40 years on many of us pine for living options which offer such joys as rambling forests built for childhood adventures, community connection and natural bonds holding gorgeous, yet sustainable architecturally designed abodes. *Sigh* And though there is a new resurgence in architect led, community focused, residential developments such as Nightingale Housing it is truly a rare treat we get to look, inside and out, at a fully realised original.
For tickets check the Robin Boyd Foundation.
Our third example has seen a bit of a refurb. The white will be polarising (see what we did there?) but is it perhaps original after all? Love it or loath it we’re just impressed the bathroom tiles have pulled through (usually the first to go in a contemporising sweep) and, in any case, no amount of cosmetic fixes can alter the light-filled, yet sturdily constructed and elegantly casual spaces. Merchant Builders strike again!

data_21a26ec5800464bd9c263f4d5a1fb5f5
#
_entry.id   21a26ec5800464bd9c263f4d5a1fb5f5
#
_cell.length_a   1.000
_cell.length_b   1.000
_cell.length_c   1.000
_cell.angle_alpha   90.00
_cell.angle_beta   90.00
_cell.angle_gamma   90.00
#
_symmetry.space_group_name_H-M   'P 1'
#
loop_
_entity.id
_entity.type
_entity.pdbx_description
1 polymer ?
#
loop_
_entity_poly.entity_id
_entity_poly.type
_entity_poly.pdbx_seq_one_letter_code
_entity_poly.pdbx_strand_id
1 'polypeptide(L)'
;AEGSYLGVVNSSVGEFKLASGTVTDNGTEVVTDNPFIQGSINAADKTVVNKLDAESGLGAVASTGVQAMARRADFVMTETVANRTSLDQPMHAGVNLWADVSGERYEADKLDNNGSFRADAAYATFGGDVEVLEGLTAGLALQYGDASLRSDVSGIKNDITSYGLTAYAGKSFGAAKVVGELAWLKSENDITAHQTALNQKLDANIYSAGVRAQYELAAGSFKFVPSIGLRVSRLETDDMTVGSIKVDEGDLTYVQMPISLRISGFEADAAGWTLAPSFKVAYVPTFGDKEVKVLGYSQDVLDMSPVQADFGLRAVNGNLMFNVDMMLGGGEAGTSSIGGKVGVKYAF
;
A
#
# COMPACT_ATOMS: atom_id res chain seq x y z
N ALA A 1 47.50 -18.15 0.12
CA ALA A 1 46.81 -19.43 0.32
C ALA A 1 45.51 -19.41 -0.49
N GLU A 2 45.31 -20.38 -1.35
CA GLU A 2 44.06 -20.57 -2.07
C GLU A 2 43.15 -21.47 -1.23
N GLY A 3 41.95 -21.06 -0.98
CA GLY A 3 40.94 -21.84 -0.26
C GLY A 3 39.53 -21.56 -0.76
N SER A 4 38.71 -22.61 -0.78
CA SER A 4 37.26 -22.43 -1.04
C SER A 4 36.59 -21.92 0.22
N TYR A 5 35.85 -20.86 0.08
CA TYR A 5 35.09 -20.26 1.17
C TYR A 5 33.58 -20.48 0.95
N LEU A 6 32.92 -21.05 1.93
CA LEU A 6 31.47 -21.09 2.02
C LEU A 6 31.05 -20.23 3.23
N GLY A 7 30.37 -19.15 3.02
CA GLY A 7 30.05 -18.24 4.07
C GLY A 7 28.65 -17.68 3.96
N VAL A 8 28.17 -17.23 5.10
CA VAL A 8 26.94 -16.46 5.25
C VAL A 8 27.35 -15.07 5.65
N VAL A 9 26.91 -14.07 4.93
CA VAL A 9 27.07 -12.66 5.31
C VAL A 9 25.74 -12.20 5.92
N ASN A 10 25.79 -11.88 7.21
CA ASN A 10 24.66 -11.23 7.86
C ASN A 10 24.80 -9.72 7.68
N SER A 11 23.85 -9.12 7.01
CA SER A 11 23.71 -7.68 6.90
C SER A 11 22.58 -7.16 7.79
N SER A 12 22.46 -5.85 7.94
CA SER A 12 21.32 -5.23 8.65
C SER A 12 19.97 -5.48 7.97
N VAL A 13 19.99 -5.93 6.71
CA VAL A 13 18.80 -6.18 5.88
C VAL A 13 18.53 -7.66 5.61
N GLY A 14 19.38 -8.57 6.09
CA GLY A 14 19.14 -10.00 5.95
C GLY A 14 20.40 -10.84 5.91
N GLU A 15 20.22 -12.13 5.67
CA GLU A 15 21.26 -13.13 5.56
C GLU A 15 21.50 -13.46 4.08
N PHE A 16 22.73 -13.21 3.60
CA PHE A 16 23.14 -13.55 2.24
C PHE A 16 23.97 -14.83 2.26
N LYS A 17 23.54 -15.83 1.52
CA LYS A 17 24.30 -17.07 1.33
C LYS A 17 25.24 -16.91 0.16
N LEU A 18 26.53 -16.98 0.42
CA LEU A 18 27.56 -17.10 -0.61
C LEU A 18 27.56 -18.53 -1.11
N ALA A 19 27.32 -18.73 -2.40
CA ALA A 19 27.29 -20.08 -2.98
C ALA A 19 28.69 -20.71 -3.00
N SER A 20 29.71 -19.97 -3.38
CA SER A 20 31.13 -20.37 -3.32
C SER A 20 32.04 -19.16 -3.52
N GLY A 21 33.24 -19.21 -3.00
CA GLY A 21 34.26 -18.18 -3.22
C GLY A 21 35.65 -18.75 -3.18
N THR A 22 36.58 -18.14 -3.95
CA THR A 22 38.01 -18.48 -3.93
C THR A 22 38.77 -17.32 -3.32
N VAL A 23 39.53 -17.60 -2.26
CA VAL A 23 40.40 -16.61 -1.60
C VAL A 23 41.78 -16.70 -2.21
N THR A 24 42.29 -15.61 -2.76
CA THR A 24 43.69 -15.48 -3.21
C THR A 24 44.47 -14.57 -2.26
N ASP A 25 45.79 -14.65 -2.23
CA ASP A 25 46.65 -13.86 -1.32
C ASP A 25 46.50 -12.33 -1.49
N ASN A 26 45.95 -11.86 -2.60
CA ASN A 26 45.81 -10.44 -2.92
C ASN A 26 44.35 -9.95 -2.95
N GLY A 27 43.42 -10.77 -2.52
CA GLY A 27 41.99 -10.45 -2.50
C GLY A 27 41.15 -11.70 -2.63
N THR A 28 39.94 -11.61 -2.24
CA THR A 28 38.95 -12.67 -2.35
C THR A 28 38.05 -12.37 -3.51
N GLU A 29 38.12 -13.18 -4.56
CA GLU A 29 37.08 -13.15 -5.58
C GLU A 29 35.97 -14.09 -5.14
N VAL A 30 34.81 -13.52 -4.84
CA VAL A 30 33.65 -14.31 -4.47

In Victoria the term ‘Merchant Builders’ has become descriptive shorthand for these homes we feature today, whether actually the product of this historical collective of project home builders or not. And here we see why – an actual Merchant Builders construction and a classic one at that in beautiful original state, including cork floor kitchen, though that poor scrabby garden is doing nothing to alleviate the danger of demolition here – sheesh people! Get out to Chris and Murray’s sometime whydontcha?